In his 1964 work “One Dimensional Man” Herbert Marcuse describes what he believes to be the de-evolution of industrialized society into the single minded pursuit of commerce. Decades later his hypothesis seems even closer to the truth, as much of our social interaction is now based in spaces that are designed to promote consumption. These spaces are in fact privately owned lots that are masquerading as public space so as to satiate the populace’s desire for “public” interaction without sacrificing their effectiveness as places of commerce. The migration of social interaction into these pseudo-public spaces has further marginalized the city’s remaining public space.  In his essay “Spaces of Uncertainty” Ken Cupers asks “is it only the sterile places with clearly defined use that we can enjoy today? Is it the designer shops, the fancy cafes, or the commercial promenades that provide our satisfaction? What about the young, the restless, the old, the poor, and the ones having been excluded from contemporary public space and therefore removed from society?”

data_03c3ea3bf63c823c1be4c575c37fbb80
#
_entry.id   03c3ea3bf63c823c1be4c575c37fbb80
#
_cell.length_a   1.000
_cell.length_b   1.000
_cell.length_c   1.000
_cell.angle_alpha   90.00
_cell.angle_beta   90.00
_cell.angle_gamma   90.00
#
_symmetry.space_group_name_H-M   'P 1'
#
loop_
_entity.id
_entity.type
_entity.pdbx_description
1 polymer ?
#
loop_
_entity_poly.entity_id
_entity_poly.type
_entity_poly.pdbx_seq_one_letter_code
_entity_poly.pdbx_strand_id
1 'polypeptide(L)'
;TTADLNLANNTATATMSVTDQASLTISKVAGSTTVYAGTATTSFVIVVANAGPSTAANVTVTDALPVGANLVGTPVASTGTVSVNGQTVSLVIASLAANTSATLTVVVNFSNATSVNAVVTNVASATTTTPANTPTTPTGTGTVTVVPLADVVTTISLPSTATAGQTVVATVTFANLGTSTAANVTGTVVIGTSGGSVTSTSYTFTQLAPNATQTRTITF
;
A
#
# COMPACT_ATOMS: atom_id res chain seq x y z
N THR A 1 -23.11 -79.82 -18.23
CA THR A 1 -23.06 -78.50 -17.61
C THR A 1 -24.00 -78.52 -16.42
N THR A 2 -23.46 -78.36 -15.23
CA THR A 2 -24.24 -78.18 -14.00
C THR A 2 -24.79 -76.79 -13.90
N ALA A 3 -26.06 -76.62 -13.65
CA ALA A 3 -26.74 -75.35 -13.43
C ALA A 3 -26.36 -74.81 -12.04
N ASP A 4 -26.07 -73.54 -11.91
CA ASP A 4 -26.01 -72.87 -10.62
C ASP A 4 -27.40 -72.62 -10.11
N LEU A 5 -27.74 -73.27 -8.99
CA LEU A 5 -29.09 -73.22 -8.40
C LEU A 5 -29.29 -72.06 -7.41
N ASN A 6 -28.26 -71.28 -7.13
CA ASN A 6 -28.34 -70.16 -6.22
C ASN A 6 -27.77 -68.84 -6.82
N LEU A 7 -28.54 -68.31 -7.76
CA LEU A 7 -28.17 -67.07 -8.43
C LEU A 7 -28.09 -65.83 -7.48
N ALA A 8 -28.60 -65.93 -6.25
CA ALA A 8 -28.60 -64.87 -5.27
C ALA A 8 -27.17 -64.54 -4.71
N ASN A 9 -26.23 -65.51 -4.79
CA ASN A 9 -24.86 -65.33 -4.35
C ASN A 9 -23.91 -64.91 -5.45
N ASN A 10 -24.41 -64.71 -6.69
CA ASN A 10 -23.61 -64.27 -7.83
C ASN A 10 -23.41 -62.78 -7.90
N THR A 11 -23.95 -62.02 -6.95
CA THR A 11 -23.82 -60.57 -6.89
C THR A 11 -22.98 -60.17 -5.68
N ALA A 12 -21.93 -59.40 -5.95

Options for inhabiting public space are limited for those who choose to forgo the theater of commercial space (and those who are forced to avoid it). However there is hope in the margins of our cities. The in-between and left behind spaces hold untold potential as spaces for interaction and expression. However, in order to tap into the latent potential of marginalized space alternative methods of space making, such as temporary architecture and “absurd urbanism,” must be explored. Absurd urbanism can best be described as the disparate combination of use and site. This type of approach is inspired by a number of avant-garde groups, most notably the Situationists International, whose actions have been interpreted as demands for “mobile urban spaces” and “modifiable architecture” (Haydn 48). The combination of these two Situationist ideas can be used to create a type of urban timeshare in some of the city’s marginalized spaces, thereby making them attractive to the public once again.

Adam Barbosa

Architecture / Design / Fabrication / Photography